Parallel to the Missouri Alluvial Plain, along Iowa’s western border, is the Loess Hills, unquestionably the most unique landform of this state. Created by wind-blown loess from the Missouri River floodplain, deposits ranging from 18 to 90 meters in depth form steep, prominent ridges, which rise abruptly above the floodplain to the west. The bluffs and ridges of these hills of loess extend eastward for distances of three to twenty miles. Viewed from above, the landscape has a corrugated appearance of alternating waves and troughs, and the hills are generally sharp-featured, with narrow-crested ridges that are intersected with side-spurs and steep side-slopes. While the western boundary is typically very abrupt, the eastern boundary is not well defined, with the hills gradually merging with the rolling landscape of the Southern Iowa Drift Plain. The hills’ silt deposits are loosely compacted and porous, light-weight, and very cohesive when dry; characteristics that enable loess to maintain nearly vertical slopes when deeply eroded or cut through with equipment to create roadways. Steeper slopes often have a terraced or step-like appearance. Historically, the northern portion of this region was nearly completely covered by short-grass prairie, with a mix of prairie, bur oaks, and cedars more prevalent in the southern reaches. Today, primarily from a lack of fire, savanna and woodland cover a much higher percentage of the Loess Hills, especially on moister northerly and east-facing slopes. While the steepness of the Loess Hills has typically made row-crop agriculture difficult, within the last decade tens of thousands of acres of pastures, prairies, and hayfields have been converted to now raise corn and soybeans.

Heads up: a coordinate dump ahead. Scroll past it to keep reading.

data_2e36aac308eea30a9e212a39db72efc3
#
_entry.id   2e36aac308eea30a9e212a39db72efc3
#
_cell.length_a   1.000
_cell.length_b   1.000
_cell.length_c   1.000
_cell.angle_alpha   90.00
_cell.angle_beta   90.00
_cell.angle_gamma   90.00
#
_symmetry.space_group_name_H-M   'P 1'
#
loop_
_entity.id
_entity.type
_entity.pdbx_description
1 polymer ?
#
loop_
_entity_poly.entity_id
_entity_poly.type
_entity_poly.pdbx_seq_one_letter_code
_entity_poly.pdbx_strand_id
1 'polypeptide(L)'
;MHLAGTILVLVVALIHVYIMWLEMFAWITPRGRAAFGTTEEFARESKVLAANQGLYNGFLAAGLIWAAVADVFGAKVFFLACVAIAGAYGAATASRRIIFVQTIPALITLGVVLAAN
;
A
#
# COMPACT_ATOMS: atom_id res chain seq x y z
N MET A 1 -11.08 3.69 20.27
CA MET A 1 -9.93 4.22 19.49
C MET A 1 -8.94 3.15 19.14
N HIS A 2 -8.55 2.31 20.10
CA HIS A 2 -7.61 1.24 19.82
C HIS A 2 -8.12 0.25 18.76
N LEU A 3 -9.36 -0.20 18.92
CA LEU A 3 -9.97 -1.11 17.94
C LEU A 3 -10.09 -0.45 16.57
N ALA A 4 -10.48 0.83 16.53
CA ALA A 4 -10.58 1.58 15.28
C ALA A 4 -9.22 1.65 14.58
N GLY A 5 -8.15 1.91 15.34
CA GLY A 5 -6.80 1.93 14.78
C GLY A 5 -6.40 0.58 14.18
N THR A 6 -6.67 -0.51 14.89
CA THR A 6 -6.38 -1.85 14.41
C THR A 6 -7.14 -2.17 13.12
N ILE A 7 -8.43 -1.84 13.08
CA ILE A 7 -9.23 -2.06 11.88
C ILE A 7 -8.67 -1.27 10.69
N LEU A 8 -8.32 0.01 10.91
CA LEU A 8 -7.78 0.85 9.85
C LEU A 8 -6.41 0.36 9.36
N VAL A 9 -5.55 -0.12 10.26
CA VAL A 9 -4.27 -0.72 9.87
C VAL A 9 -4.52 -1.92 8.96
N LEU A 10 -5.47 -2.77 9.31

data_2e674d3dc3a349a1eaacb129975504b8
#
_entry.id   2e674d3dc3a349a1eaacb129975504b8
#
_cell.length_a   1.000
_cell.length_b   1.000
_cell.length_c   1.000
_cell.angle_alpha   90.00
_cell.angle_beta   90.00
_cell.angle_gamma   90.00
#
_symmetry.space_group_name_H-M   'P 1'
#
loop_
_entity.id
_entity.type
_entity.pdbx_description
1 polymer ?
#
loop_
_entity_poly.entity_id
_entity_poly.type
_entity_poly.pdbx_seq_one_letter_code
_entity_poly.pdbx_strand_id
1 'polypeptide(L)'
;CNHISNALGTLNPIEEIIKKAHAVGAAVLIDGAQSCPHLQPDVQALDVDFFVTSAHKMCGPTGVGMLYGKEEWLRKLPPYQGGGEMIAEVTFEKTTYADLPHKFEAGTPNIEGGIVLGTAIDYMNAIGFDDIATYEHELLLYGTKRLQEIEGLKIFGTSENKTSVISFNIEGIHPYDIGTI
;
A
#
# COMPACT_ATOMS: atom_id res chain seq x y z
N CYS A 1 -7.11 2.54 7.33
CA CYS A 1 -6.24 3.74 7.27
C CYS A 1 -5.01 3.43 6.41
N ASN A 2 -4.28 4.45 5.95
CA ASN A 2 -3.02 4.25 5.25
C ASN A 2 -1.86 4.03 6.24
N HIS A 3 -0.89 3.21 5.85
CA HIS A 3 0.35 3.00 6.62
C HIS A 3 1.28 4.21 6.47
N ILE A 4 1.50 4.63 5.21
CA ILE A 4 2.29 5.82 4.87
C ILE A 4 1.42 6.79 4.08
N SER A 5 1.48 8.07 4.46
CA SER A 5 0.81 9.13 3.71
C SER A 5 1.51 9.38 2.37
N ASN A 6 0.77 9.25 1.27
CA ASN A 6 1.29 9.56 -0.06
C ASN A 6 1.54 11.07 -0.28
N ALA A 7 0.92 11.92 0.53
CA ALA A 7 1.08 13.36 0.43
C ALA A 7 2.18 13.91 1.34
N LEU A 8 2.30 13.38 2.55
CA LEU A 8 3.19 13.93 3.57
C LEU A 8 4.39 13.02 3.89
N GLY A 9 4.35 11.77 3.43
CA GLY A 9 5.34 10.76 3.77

Broken Kettle Bird Conservation Area (BCA), Loess Hills Bird Conservation Area, and Lower Loess Hills Bird Conservation Area together include nearly 81,000 hectares of the Loess Hills region. Represented within these three BCAs is some of the very best existing bird habitat, including The Nature Conservancy’s Broken Kettle Grasslands, Loess Hills Wildlife Area, Loess Hills Forest, Lewis and Clark State Park, and Waubonsie State Park. Declining grassland nesting birds that can be found here include Northern Bobwhite, Bell’s Vireo, Field Sparrow, Grasshopper Sparrow, Dickcissel, Bobolink, and both meadowlark species. Savanna species, including Iowa’s Endangered Barn Owl, Red-headed Woodpecker, Baltimore Oriole, and Orchard Oriole all nest here. As woodland is increasing, more woodland nesting birds are found in this region, such as Yellow-bellied Sapsucker, Acadian Flycatcher, Wood Thrush, Blue-winged Warbler, Louisiana Waterthrush, Kentucky Warbler, and Yellow-breasted Chat. Both Blue Grosbeak and Western Kingbird are common in this particular region. Loess Hills is one of the most important remaining strongholds for nesting Eastern Whip-poor-wills and Chuck-will’s-widow. It especially is well known for its spectacular raptor migrations, and no other place in the state has documented more migrating raptors than Hitchcock Nature Center (Pottawattamie County), where more than 11,000 raptors of 20+ species are recorded each fall.